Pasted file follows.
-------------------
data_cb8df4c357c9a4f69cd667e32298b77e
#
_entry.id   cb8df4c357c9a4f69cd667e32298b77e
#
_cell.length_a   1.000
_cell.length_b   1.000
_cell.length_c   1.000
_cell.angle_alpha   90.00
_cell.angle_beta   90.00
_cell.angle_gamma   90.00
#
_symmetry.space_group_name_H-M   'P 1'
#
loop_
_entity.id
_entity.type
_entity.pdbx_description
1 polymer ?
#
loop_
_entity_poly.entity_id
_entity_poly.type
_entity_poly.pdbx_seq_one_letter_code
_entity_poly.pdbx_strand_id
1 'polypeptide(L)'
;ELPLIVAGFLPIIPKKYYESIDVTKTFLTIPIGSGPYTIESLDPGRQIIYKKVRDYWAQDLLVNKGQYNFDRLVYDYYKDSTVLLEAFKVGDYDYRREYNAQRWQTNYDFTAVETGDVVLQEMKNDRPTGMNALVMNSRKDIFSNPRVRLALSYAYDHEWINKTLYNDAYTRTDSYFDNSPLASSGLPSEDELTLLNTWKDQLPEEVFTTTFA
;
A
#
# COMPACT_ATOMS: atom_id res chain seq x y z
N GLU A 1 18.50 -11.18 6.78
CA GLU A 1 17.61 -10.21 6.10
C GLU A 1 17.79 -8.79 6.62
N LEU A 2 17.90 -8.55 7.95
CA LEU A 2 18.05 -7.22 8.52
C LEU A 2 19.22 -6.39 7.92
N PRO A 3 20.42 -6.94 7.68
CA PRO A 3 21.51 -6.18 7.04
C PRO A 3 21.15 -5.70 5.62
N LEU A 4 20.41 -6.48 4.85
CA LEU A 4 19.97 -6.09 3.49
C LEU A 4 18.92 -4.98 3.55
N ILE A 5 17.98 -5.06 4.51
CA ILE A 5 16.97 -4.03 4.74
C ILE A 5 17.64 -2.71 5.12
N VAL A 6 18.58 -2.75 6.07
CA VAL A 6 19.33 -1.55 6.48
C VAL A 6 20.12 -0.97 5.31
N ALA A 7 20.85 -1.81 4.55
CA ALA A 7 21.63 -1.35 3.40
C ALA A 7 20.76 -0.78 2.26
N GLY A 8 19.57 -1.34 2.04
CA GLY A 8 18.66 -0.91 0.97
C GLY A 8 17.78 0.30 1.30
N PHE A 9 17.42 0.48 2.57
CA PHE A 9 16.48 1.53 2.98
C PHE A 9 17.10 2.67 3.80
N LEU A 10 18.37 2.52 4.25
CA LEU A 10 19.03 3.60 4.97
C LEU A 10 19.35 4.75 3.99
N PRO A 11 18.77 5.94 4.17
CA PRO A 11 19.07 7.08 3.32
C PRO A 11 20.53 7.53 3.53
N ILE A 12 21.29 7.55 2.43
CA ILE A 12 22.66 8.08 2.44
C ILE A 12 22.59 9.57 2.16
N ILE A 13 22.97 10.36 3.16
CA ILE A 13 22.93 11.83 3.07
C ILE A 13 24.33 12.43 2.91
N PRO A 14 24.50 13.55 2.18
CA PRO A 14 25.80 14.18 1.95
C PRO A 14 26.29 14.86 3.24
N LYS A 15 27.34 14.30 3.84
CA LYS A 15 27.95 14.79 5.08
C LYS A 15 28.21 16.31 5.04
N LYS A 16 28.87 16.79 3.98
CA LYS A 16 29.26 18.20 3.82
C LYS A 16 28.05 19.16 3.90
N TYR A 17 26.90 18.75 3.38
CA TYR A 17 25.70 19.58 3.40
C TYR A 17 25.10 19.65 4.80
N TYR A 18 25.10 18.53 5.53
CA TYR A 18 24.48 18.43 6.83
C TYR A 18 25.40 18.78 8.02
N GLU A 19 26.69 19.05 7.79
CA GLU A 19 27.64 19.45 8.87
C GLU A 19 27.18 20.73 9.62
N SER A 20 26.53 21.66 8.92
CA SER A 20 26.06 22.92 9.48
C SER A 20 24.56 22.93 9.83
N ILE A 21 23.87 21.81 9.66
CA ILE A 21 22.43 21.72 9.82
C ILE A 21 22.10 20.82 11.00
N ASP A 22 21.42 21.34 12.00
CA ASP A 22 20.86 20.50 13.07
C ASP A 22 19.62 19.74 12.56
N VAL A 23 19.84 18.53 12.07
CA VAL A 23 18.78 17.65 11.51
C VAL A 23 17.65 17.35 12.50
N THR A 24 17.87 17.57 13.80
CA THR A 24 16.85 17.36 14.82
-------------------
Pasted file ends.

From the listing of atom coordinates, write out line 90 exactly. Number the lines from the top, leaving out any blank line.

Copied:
C SER A 20 24.56 22.93 9.83